Postpartum Depression

Having a baby can be a marvelous experience, however, according to certain studies, it is suggested that this phenomenon can affect 1 in 7 women in the USA, which could be translated into 600.000 ladies experiencing postpartum depression out of 4 million births, without counting stillbirths and miscarriages. 

Postpartum depression can begin its symptoms after two or three days of delivery or even before delivery, and it can last up to months or weeks, additionally, baby blues could be further developed into postpartum psychosis. 

It is important to bear in mind that there are three different types of postpartum depression:

  • Baby Blues: This aspect seems to be milder than postpartum psychosis and postpartum depression, it can be characterized by crying for no reason, and having anxiety or sadness. Furthermore, there could be some symptoms involving irritability, feeling overwhelmed, concentration issues, or appetite issues. Baby blues usually begin a week after birth and the condition usually dissipates after two weeks. 
  • Postpartum Depression: this condition is more severe than baby blues and it could affect both parents. Symptoms include experiencing highs and lows, crying, feelings of guilt, anxiety, irritability, and not being able to take care of the baby. Additionally, the symptoms can begin after a week of giving birth, after a year, or during pregnancy and the symptoms could last up to a year. However, it has been suggested that medication and psychotherapy are highly effective. 
  • Postpartum Psychosis: the extremely severe condition where medical aid is required. Symptoms may begin right after delivery and they can last up to months. The symptoms include paranoia, insomnia, hallucinations, self-harm attempt or the baby, or mania. The main reason why this condition requires immediate medical aid is that the person can cause harm to themselves or the baby and it could end in fatal consequences.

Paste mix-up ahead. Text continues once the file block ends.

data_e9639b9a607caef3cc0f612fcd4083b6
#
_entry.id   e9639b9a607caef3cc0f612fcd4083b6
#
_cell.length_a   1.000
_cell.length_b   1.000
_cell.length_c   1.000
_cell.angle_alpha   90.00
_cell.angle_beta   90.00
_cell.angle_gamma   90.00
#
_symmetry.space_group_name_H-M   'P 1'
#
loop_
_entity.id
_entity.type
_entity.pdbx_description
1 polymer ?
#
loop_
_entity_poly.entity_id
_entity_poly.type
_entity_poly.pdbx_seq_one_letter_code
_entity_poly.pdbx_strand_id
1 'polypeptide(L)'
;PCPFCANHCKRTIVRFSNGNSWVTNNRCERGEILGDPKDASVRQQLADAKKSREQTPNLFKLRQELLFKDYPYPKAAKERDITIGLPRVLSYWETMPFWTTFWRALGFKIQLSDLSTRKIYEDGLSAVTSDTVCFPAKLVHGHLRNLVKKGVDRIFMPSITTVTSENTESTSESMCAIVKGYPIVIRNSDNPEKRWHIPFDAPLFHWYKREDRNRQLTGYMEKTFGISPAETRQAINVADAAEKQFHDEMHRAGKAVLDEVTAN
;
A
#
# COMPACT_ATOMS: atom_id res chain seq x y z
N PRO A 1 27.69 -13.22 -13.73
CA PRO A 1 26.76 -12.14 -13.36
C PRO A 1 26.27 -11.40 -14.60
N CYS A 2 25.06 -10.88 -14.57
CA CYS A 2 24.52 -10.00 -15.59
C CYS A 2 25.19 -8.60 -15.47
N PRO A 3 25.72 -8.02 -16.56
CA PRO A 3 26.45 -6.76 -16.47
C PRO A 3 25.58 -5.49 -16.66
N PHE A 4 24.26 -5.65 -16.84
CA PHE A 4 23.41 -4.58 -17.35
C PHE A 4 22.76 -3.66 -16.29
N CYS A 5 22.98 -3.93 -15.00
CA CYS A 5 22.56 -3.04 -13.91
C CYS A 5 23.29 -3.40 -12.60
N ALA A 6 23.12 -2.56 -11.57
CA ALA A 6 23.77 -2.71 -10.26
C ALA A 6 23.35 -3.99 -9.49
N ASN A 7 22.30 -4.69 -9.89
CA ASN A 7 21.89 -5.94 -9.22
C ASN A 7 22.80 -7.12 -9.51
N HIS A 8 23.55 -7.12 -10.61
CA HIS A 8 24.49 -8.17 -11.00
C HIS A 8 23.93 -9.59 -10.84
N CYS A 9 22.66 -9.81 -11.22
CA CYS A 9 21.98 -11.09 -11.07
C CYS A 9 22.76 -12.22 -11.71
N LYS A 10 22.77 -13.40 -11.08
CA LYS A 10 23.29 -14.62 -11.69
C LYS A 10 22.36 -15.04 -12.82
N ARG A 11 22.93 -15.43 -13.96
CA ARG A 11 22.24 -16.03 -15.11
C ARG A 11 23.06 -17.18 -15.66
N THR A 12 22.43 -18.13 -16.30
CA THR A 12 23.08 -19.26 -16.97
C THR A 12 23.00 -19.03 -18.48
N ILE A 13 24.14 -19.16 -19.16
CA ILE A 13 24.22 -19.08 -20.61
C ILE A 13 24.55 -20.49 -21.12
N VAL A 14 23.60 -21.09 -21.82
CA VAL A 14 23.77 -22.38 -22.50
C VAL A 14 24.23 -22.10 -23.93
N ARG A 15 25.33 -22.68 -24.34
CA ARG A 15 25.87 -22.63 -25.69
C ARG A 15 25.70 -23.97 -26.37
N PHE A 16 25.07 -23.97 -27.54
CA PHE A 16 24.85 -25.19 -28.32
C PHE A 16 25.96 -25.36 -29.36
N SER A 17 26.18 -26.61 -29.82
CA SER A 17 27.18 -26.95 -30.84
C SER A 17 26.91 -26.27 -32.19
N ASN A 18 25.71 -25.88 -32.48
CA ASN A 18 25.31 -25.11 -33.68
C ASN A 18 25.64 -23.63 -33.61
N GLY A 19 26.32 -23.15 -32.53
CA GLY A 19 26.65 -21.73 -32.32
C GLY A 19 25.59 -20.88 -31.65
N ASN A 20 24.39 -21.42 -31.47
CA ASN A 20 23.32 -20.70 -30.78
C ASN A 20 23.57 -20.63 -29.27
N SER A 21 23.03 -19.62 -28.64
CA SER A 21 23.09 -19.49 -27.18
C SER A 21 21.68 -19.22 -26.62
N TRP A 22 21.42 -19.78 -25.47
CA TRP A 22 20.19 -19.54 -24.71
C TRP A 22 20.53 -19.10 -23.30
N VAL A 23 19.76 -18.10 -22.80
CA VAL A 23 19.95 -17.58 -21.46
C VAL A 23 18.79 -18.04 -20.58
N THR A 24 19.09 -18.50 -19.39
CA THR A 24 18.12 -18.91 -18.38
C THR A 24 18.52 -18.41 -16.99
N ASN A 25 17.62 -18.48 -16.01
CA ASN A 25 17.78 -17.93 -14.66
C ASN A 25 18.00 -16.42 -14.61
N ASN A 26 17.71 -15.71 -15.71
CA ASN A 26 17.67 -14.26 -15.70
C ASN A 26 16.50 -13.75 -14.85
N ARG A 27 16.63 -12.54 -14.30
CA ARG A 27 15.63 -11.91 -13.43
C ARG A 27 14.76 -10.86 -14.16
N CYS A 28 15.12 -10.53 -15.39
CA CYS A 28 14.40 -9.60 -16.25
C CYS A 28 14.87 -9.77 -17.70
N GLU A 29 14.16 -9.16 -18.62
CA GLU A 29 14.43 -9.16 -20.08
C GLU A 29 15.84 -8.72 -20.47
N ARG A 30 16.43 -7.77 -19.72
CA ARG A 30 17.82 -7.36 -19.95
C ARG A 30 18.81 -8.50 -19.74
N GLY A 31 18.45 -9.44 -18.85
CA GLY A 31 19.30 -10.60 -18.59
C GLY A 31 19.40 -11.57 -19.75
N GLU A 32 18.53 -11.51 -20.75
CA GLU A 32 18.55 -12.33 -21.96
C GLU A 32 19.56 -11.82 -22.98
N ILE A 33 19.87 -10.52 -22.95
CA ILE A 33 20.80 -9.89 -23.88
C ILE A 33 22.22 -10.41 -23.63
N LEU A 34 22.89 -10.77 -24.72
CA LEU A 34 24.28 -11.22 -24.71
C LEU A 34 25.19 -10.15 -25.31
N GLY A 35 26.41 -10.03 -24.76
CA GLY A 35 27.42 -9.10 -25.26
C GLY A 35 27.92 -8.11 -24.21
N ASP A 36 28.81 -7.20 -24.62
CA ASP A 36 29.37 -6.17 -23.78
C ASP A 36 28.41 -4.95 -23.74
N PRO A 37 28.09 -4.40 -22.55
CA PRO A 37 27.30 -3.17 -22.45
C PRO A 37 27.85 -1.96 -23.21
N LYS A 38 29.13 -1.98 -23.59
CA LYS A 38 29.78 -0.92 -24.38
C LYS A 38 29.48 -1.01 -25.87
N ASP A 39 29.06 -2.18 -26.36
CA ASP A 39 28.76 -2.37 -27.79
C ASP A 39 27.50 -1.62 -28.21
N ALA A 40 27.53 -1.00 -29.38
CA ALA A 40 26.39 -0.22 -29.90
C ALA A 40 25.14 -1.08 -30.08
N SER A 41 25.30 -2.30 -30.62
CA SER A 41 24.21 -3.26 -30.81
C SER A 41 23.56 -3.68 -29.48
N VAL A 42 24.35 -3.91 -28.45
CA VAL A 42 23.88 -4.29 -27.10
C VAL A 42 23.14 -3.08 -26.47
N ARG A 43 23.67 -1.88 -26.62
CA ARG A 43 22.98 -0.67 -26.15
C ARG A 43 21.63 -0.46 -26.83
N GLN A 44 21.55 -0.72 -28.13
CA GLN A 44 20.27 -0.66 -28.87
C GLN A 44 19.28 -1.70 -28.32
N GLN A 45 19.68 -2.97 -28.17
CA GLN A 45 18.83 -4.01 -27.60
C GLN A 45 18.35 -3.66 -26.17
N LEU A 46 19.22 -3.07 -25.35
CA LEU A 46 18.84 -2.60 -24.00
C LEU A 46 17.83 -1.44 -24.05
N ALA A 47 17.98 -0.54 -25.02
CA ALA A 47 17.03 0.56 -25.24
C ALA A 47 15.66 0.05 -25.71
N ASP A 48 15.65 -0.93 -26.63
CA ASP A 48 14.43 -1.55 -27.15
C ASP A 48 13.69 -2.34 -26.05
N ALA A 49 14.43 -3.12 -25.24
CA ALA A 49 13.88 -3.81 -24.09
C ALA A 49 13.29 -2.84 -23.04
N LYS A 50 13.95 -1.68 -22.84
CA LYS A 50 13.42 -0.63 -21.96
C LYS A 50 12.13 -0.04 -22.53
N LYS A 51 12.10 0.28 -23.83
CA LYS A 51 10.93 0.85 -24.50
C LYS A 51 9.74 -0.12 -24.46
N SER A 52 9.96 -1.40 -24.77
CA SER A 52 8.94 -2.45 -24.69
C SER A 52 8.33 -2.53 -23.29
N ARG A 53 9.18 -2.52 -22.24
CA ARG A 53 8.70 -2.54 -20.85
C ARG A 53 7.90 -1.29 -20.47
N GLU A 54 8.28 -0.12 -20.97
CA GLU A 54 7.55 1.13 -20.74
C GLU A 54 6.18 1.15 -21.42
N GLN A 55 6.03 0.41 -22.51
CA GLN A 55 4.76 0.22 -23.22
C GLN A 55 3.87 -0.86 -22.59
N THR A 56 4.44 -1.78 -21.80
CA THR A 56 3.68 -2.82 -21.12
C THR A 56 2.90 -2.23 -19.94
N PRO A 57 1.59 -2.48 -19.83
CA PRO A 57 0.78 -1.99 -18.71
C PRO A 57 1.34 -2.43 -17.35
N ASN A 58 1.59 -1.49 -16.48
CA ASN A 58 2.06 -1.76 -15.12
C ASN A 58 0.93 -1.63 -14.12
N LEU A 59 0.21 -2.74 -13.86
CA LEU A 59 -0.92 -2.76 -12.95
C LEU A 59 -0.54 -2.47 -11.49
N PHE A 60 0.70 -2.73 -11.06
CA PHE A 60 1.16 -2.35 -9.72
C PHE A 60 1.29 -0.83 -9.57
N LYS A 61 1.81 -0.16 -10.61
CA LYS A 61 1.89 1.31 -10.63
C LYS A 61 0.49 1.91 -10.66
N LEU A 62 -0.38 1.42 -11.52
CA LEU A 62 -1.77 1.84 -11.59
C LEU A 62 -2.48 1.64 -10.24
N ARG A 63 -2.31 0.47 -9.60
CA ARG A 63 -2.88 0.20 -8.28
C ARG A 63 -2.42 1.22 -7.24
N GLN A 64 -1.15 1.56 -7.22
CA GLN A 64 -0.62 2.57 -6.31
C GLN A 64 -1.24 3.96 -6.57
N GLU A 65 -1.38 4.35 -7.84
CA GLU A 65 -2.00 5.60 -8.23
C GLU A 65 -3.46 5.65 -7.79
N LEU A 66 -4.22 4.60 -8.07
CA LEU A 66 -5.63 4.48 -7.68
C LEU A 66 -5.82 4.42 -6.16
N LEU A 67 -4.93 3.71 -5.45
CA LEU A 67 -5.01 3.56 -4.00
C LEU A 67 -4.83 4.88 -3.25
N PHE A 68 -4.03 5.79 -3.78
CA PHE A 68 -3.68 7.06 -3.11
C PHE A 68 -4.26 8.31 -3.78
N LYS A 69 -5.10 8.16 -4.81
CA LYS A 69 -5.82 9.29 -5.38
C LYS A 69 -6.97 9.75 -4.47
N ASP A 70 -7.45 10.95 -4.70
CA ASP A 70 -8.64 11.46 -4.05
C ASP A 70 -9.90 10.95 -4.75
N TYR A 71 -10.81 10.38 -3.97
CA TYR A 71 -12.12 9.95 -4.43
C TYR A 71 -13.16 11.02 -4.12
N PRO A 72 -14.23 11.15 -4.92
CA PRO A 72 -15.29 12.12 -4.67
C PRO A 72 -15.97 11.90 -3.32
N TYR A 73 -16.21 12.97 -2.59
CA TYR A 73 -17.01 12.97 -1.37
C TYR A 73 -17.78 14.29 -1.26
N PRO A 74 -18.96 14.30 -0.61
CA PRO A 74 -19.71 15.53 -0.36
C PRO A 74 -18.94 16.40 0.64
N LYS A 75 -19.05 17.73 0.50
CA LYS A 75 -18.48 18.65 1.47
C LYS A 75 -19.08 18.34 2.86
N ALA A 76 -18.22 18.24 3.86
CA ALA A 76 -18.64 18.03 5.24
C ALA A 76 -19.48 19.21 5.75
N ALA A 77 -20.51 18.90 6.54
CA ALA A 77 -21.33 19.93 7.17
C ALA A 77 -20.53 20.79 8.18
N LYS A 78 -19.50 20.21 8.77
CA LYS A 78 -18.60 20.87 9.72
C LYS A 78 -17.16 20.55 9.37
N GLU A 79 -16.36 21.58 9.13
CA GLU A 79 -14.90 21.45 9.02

Interestingly, fathers can encounter postpartum depression as well. The symptoms may vary but they might mainly feel sad, anxious, overwhelmed or changes in eating patterns as well as sleep. 

There is not a single cause for this phenomenon, but rather there are several causes. For fathers, those that are young, have a history of depression themselves or in the family, and struggle financially might be at greater risk of developing postpartum depression. On the other hand, for mothers, it has been suggested that there could be a potential factor which is hormonal drop during pregnancy and after delivery which could be the main reason for this condition. Moreover, there are also the social as well as psychological aspects which could also influence postpartum depression before or while having a baby, examples could be how society thinks being a good parent is, combining work with parenting, body changes, or relationship issues. 

If you feel like you might be experiencing symptoms similar to postpartum depression, or feelings that you could harm yourself or your baby, please do not hesitate to contact a mental health professional to receive help. There is nothing to be ashamed of and it is a natural process. Mothers who have a depression history, bipolar disorder, who have twins or other multiple births, have difficulty breastfeeding, are financially or emotionally struggling, have a medical condition, have relationship issues or unplanned pregnancies are at greater risk of developing postpartum depression.  

Finally, this issue could be prevented by contacting your health provider and telling them how you feel emotionally about having a baby, this, in turn, can help them check by screening and monitoring during pregnancy whether you are at higher risk of developing this condition and thus take action with medication or psychotherapy. 

by Marta Padron Pena, Mental Health Intern


Sharing a Peace of Home

Overcoming Seasonal Affective Disorder